Understanding of Sustainability in Switzerland

Switzerland bases its understanding of sustainability on the definition provided by the World Commission on Environment and Development (the Brundtland Commission) in its 1987 report entitled «Our Common Future», namely that «Sustainable development is development that meets the needs of the present without compromising the ability of future generations to meet their own needs».

The report underlined how economic, social and ecological processes are all connected, and provided the foundation for the three-dimension concept announced at the World Summit in Rio de Janeiro in 1992, as well as the World Bank's capital stock model of sustainable development.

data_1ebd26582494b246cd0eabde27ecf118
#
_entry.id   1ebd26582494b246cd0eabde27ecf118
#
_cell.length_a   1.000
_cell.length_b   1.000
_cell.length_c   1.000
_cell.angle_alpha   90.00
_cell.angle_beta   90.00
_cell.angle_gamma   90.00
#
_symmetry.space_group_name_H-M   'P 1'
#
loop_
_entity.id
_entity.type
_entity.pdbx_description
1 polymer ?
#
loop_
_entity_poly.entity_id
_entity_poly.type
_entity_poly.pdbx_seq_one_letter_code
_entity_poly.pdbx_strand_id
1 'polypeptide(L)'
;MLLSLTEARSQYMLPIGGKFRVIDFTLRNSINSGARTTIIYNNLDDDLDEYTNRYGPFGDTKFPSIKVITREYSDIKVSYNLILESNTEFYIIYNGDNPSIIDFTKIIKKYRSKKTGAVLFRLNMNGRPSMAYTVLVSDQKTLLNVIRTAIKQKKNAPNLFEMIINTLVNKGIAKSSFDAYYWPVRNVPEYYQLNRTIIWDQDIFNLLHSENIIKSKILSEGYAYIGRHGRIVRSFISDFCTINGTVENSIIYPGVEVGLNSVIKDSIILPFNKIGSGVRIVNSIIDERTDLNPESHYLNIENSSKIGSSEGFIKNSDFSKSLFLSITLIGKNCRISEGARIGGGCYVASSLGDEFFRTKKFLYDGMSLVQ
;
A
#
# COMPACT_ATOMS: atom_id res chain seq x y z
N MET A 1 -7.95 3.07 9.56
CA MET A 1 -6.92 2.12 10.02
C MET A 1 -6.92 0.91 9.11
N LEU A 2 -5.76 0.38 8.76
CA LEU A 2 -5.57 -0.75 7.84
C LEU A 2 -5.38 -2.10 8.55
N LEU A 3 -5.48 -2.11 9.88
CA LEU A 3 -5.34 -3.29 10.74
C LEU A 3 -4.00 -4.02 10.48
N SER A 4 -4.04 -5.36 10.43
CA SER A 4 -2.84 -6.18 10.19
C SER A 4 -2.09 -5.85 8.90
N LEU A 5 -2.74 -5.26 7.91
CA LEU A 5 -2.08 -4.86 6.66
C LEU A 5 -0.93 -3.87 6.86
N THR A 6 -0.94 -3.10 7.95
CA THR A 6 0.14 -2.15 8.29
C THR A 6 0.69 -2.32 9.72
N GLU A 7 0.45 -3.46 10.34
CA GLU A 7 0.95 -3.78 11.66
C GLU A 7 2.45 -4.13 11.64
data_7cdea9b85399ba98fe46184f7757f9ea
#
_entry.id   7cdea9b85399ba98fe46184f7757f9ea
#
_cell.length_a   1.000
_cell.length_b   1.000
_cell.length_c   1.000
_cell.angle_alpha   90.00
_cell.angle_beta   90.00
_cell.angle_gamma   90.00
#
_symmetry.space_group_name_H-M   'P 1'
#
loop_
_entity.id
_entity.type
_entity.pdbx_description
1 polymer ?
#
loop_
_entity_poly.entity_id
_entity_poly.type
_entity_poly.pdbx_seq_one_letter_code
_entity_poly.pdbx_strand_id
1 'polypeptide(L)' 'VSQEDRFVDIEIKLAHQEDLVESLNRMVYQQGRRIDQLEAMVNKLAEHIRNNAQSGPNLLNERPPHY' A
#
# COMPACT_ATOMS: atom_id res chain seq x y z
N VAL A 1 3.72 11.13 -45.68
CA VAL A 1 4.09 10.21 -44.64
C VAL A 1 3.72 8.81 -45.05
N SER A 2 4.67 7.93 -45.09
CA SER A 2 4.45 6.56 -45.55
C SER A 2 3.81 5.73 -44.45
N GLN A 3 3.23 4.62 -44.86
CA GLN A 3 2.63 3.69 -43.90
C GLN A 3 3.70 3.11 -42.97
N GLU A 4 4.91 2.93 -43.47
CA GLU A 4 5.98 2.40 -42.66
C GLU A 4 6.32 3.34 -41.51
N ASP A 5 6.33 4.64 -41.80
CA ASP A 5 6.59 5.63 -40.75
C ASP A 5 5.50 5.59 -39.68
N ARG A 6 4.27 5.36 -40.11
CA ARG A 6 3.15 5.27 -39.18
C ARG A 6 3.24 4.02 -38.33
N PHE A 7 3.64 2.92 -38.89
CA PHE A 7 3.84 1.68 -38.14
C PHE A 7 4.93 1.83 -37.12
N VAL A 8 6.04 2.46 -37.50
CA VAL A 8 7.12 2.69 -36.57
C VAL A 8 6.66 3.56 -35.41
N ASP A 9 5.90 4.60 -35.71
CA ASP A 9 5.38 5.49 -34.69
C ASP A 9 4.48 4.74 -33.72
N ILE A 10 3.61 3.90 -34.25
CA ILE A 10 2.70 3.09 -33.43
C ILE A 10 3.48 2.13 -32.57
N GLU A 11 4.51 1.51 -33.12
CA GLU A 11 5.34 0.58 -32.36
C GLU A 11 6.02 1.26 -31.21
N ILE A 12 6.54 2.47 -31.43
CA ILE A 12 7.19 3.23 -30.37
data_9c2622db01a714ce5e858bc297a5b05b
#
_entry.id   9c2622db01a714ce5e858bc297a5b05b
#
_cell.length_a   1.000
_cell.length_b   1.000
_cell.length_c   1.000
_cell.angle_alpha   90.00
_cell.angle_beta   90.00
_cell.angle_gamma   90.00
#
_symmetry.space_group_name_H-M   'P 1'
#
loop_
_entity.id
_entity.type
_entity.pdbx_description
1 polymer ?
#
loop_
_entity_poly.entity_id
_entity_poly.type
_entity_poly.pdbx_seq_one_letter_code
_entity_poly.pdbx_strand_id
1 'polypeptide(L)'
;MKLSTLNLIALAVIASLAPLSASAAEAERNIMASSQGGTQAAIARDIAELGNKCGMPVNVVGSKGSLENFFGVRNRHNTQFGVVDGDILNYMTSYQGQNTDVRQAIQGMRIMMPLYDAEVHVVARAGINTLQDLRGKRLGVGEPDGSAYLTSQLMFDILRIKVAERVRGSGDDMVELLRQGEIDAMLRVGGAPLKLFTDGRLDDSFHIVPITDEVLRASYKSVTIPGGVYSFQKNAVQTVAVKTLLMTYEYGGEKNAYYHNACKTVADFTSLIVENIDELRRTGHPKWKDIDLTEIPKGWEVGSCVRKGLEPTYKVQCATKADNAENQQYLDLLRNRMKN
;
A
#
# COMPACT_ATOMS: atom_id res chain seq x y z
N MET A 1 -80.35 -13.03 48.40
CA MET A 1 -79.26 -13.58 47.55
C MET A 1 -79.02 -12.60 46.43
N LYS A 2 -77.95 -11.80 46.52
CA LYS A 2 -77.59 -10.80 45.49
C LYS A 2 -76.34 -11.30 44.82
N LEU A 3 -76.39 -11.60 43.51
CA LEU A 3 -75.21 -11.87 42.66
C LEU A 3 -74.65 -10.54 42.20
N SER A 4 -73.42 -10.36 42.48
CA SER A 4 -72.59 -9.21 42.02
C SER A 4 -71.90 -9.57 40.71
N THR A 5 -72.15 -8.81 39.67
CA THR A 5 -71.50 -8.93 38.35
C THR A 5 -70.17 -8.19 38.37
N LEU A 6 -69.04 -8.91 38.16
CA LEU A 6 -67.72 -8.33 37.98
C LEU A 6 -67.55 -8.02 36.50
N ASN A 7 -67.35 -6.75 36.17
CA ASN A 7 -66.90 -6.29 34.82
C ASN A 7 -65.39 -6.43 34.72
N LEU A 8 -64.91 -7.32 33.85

Sustainable development is a tenet to which the Swiss Confederation and the cantons are bound. Article 2 (Object) of the Federal Constitution declares sustainable development to be a national objective, while Article 73 (Sustainability) calls upon the Confederation and the cantons to strive for «...a balanced relationship between nature and its ability to renew itself, on the one hand, and the demands placed on it by the human race, on the other». To date, the Federal Council has implemented these constitutional obligations by means of sustainable development strategies (1997, 2002, 2008, 2012).